As winter progresses with cold, rain and snow, Dorothy Gale’s words from “The Wizard of Oz” ring true, “there’s no place like home.”
But according to a recent report from the Joint Center for Housing Studies of Harvard University, housing has become unaffordable for half of U.S. renters. That’s 22.4 million renter households that spent more than 30% of their income on rent and utilities (almost half of those paid more than 50% of their income on housing), impacting the rising number of evictions and homelessness.
In local numbers, a little over 6,000 people are experiencing homelessness in Chicago on a given day in 2023. Over 35,000 people seeking asylum have come to Chicago since August 2022 and the city has struggled to shelter all the new arrivals.
Given such statistics, the National Public Housing Museum launched “Evicted,” an immersive exhibit set to run through March 10. Inspired by Matthew Desmond’s Pulitzer Prize-winning book “Evicted: Poverty and Profit in the American City,” the work spotlights renters’ eviction stories in an effort to kick-start and provide a space for dialogue on housing insecurity, its causes and ramifications.
Visitors to the exhibit can walk into four house structures to see statistics, videos, a map of evictions across the country and family stories giving different dimensions of the act of eviction from the court’s role to who gets impacted the most. There’s also a sculptural object composed of shrink-wrapped materials of an evicted household. Lisa Yun Lee, executive director of the National Public Housing Museum, says the interactive displays aim to foster empathy and awareness by looking at the challenges individuals and families face to maintain a stable living environment.
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“This issue of housing insecurity is weighing heavy on so many of us,” Lee said. “‘Evicted’ is an incredible window for us to understand, not just the surface budding statistics about eviction in America, but this idea of what it means for everybody to have a right to a place to call home and the devastating impacts of what happens when you lose your home. It’s one of those things which affects everyone across America, but the exhibit makes clear that evictions impact Black women in a much more expanded way than it impacts other people.”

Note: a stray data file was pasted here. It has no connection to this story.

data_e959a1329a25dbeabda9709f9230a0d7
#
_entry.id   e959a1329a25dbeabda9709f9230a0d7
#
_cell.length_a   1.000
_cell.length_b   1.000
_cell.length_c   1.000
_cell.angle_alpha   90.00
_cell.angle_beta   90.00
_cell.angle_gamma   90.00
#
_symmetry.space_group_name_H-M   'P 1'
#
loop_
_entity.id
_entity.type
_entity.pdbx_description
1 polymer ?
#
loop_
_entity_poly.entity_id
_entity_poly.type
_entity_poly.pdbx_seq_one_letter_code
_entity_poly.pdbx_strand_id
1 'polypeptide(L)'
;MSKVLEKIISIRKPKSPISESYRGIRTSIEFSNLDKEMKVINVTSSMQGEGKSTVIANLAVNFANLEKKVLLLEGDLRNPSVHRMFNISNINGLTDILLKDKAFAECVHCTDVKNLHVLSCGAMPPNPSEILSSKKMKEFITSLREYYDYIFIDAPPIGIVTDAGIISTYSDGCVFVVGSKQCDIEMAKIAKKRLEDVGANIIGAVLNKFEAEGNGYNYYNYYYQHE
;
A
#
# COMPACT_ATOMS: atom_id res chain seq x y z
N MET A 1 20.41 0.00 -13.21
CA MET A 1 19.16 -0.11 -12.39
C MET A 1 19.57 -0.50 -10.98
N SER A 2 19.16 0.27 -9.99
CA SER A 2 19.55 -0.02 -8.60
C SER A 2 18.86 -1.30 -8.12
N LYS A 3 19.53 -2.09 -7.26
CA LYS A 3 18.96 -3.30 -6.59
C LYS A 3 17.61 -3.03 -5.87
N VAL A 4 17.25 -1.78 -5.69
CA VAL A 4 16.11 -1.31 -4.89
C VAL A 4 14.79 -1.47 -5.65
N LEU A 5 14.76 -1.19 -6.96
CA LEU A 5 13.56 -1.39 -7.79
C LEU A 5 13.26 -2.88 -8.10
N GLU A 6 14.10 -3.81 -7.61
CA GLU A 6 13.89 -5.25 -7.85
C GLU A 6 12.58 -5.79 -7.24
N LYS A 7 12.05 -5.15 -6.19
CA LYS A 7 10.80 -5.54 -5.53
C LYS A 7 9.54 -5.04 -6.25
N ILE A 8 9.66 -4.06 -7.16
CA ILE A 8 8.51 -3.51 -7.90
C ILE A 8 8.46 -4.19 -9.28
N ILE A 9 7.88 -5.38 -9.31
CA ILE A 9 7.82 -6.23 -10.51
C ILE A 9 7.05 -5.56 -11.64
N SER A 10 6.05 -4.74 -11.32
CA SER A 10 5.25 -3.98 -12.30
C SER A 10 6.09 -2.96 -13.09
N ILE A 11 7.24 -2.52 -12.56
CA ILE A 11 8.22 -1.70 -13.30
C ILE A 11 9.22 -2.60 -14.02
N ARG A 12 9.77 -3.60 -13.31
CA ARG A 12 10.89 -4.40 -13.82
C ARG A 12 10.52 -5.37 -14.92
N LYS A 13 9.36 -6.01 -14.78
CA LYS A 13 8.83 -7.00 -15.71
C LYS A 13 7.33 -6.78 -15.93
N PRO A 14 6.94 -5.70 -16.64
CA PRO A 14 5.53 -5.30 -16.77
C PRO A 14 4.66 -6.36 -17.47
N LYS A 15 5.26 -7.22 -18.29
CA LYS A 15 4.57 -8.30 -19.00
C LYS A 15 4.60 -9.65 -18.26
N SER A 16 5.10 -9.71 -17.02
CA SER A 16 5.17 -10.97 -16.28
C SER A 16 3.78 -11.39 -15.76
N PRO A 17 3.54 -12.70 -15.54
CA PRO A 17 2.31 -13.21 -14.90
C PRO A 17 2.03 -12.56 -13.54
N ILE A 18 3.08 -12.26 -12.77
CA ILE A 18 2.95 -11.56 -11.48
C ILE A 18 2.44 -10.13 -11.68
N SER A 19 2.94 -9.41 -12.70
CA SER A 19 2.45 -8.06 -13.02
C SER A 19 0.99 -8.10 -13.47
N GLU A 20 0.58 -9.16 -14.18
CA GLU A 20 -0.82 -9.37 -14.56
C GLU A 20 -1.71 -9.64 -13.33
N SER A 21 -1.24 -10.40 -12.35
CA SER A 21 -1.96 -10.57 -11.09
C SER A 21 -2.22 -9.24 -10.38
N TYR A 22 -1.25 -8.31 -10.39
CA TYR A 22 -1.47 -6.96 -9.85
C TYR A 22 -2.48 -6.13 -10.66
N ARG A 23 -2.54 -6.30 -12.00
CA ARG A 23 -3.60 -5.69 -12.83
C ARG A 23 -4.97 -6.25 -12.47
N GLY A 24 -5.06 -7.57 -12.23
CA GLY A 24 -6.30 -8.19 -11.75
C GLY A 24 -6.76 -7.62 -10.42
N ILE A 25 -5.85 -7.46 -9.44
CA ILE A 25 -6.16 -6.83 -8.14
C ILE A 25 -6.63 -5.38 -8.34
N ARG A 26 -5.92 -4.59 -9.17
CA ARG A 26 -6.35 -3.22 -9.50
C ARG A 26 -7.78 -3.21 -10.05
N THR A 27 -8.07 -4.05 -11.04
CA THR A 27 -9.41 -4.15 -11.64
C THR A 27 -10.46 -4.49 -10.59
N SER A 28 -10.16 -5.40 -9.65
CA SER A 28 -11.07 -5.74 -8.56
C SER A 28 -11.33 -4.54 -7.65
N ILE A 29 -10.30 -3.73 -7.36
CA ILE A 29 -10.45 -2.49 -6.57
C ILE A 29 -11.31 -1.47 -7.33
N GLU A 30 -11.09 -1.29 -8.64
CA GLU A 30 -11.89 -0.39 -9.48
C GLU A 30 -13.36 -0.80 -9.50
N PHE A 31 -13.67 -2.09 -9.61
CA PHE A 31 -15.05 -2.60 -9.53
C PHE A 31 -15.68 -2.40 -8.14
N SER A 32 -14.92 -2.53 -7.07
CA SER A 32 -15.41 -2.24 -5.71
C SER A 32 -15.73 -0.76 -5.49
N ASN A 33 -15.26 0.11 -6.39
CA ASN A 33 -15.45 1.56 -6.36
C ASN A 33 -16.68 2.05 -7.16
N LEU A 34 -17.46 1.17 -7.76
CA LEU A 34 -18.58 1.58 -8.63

The touring exhibit was at the National Building Museum before the pandemic, and has now landed locally where three educators are on site to talk to visitors. The educators are people who have been evicted, who are houseless and who have experienced housing insecurity, Lee said. The educators answer questions and share their own stories. Other programming around the project includes an eviction meeting with the Chicago Housing Justice Coalition discussing the Just Cause for Eviction campaign on Jan. 31.
Work continues in the field. Lee hopes the exhibit will be seen by many, intergenerationally from school groups to policymakers, to understand eviction as a systemic issue and not one where individuals have made bad choices.
Lee mentioned that Desmond stopped by to see the installation of the exhibit, citing the stories being told by the educators makes a difference.
“We are thinking about what is in the works for Chicago and Cook County and how this exhibit can help advance creative policy around evictions,” Lee said. “It’s the power of the people to challenge unjust laws. With eviction, there’s all of these laws on the books and it takes a group of concerned citizens to say, ‘Hey, why is this the case?’ It’s not like there’s one bad guy. Eviction is a societal, systemic issue that we need to address.”
“Evicted” runs through March 10, Thursdays-Friday from noon to 6 p.m. and Saturdays-Sundays from noon to 5 p.m. at the National Public Housing Museum, 625 N. Kingsbury St.; free, more at nphm.org/programs/exhibits